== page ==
Sizing up the coming surge of financial distress

If people with preexisting medical conditions have increased risk of severe illness from COVID-19, companies with weak balance sheets also have a higher risk of financial vulnerabilities from the COVID-19 crisis.

In 1968, a professor from New York University by the name of Edward Altman claimed that one can predict the risk of a company’s financial distress simply by following a scoring model.

Known as the Altman Z-score, this model, which computes a series of ratios from a company’s financial statements, generates a score that indicates how likely a company will fail in the near future.

According to Altman, companies with scores of less than 1.80 are considered financially problematic. The lower the resulting score, the higher the probability that the company will go bankrupt.

The formula for the Z-score, which uses five key financial ratios, is expressed as Z = 1.2a + 1.4b + 3.3c + 0.6d + 0.99e, where: The “a” in the formula represents the ratio of working capital divided by total assets; “b” is retained earnings divided by total assets; “c” is earnings before interest and tax divided by total assets; “d” is market capitalization divided by total liabilities; and “e” is revenues divided by total assets.

A low working capital as a percentage of total assets means that a company may be experiencing cash flow problems due to slower cash collections and inventory turnover.

A low retained earnings-to-total assets ratio means that a company may be accumulating losses from the business, while a low earnings- before-interest and tax-to-total assets ratio may indicate low returns on capital expenditures.

Such low returns can be confirmed with a low revenue-to-total assets ratio, which shows that a company may not be generating enough sales to justify its investments.

On the other hand, a company with low market cap-to-total liabilities ratio may mean that it has a higher risk of insolvency, resulting from higher financial leverage.

If we will use this model to detect the risk of financial distress in the Philippine Stock Exchange (PSE), we can find that the number of problema­tic companies with scores lower than 1.81 has been increasing over the years.

For example, in 2017, the percentage of financially distressed companies in the PSE was only 43.6 percent while the median Z-score was safe at 2.26, but in 2018, this percentage increased to 46.4 percent as median Z-score fell to 1.97.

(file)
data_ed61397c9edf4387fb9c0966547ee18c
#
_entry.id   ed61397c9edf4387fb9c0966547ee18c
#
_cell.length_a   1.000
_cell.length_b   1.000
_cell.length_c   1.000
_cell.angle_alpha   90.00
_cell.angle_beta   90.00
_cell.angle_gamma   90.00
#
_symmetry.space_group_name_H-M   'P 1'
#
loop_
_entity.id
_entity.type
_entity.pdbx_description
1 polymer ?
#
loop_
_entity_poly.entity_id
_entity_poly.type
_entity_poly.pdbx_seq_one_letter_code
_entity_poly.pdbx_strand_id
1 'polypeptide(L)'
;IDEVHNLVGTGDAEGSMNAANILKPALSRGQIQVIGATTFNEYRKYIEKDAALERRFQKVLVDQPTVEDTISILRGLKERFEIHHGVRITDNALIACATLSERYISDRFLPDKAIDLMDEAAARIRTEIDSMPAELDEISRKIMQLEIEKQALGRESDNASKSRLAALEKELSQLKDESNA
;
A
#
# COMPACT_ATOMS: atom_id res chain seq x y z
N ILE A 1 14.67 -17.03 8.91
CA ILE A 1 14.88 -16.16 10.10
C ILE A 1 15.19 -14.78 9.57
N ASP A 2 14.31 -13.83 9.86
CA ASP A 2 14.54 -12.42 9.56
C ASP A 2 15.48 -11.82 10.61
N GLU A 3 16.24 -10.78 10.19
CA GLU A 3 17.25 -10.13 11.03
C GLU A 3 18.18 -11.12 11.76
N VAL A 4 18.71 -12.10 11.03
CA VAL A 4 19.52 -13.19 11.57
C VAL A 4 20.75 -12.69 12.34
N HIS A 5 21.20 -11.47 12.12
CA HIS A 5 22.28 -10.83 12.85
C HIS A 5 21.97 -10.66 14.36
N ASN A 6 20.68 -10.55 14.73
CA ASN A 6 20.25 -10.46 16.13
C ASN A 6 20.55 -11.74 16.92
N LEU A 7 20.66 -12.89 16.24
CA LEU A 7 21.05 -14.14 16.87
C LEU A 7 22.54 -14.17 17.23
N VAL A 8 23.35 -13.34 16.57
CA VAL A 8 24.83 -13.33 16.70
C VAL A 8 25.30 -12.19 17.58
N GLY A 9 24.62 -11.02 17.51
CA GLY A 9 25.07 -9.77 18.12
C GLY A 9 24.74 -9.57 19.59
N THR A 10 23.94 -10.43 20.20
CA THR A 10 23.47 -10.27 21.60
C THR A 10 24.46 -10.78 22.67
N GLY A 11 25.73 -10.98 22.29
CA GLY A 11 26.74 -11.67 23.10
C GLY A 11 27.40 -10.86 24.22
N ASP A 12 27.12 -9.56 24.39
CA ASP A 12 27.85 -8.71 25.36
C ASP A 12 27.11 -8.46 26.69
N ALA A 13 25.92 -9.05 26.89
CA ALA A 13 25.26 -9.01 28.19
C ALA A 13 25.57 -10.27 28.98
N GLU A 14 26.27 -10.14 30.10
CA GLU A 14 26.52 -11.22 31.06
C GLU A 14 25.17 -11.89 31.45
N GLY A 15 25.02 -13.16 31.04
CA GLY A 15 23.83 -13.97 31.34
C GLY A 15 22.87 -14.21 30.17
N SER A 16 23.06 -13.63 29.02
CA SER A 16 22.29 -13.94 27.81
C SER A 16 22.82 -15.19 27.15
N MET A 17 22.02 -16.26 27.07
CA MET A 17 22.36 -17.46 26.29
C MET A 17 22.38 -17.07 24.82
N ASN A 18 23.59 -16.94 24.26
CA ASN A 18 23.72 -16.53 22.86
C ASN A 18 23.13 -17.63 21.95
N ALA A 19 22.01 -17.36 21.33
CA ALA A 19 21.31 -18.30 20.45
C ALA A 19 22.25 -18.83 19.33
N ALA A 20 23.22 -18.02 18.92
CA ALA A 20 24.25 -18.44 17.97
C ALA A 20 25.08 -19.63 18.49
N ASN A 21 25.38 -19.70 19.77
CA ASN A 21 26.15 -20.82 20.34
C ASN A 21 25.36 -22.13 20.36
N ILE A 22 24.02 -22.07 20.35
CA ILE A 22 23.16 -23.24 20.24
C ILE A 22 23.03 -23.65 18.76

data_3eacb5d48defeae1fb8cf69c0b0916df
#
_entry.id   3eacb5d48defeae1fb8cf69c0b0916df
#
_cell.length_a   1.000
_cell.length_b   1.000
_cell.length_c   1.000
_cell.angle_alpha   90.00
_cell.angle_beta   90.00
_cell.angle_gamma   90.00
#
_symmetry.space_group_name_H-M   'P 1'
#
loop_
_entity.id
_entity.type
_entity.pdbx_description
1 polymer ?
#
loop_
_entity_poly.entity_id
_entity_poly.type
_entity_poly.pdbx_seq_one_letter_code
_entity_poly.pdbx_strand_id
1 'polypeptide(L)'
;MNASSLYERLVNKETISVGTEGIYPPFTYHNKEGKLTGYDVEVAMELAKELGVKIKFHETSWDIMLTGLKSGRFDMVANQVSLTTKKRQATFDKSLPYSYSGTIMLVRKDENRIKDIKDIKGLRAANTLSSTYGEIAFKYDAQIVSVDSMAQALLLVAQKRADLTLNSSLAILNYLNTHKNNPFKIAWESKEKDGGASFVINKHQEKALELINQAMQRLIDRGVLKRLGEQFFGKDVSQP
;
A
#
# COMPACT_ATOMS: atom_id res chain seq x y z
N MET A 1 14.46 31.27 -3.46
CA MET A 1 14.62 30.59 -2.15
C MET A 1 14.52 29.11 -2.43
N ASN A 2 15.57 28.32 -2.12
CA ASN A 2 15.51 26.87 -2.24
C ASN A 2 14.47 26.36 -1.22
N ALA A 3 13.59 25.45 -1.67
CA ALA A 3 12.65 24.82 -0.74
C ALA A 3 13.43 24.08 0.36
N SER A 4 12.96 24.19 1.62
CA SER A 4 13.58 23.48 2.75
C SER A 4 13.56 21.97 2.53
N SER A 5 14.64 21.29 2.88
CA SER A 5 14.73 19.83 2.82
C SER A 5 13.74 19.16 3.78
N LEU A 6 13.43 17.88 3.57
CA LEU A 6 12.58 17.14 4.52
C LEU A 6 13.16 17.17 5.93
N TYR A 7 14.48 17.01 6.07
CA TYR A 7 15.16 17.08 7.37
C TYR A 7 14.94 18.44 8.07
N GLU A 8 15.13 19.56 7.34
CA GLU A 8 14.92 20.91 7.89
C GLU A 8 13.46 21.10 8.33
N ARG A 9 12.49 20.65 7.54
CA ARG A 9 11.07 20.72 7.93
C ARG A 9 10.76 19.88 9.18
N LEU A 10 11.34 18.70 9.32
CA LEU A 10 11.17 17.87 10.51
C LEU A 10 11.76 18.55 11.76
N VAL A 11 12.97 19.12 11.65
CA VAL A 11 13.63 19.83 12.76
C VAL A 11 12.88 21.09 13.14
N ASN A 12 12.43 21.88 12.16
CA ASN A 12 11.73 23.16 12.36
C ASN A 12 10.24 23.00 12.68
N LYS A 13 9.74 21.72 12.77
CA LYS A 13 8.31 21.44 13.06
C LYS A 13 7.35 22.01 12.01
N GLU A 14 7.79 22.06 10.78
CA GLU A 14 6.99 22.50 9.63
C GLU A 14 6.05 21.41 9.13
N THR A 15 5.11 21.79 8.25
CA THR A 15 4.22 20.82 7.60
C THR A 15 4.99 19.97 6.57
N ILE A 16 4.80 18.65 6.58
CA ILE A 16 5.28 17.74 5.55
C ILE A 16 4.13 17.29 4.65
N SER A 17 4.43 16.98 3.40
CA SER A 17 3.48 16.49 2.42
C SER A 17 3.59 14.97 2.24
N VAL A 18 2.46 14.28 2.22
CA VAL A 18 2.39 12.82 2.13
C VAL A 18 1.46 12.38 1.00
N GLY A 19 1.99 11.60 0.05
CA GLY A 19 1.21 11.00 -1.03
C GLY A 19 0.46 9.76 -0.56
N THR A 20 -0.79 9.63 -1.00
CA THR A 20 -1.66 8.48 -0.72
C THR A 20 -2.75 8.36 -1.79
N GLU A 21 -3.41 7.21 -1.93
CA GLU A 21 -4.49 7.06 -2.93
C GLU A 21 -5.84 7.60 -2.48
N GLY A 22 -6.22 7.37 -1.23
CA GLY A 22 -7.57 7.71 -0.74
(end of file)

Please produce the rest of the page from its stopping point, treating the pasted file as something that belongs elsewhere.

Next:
By 2019, the percentage further increased to 47 percent with the median Z-score shrinking lower to 1.95, as more listed companies failed to pass the Altman test.

This year, with the outbreak of coronavirus pandemic, the percentage of listed companies in the PSE that are likely to get into serious financial troubles has gone up to 58 percent with the median Z-score falling to a record low to 1.33.

This seemingly emerging crisis is different from what we had in 2007 global financial crisis, because during that time, the percentage of companies with low Z-scores was only 33.8 percent, and when the crisis finally ended in 2009, the percentage increased only up to 49 percent with median Z-score of 1.82.

One reason why the Z-score did not fall below the 1.81 cut off during the 2007 crisis was because financial risk then was relatively low.

The ratio of total debt of PSE = listed companies to total market cap was only 12 percent in 2007, and when the market bottomed out in 2009, the ratio only increased up to 24.4 percent.

The situation today is significantly different. The huge build up of debt in the past decade caused by falling interest rates has increased financial risks to unprecedented levels.

For example, the ratio of total debt-to-total market cap in the PSE was only 34.7 percent in 2017, but by end of 2019, in just two years, this ratio has already increased to 50.2 percent.

The fall in the PSE index this year has further raised financial risks in the market, as the total debt-to-market cap ratio accelerated to a high of 63.7 percent.

Rising risk of business failures as suggested by falling Z-scores only shows that the stock market is headed for a lot more pain in the months ahead.

Henry Ong is a Registered Financial Planner of RFP Philippines. Stock data and tools provided by First Metro Securities. To learn more about investment planning, attend 86th batch of RFP Program this October 2020. To register, email or text at 09176248110.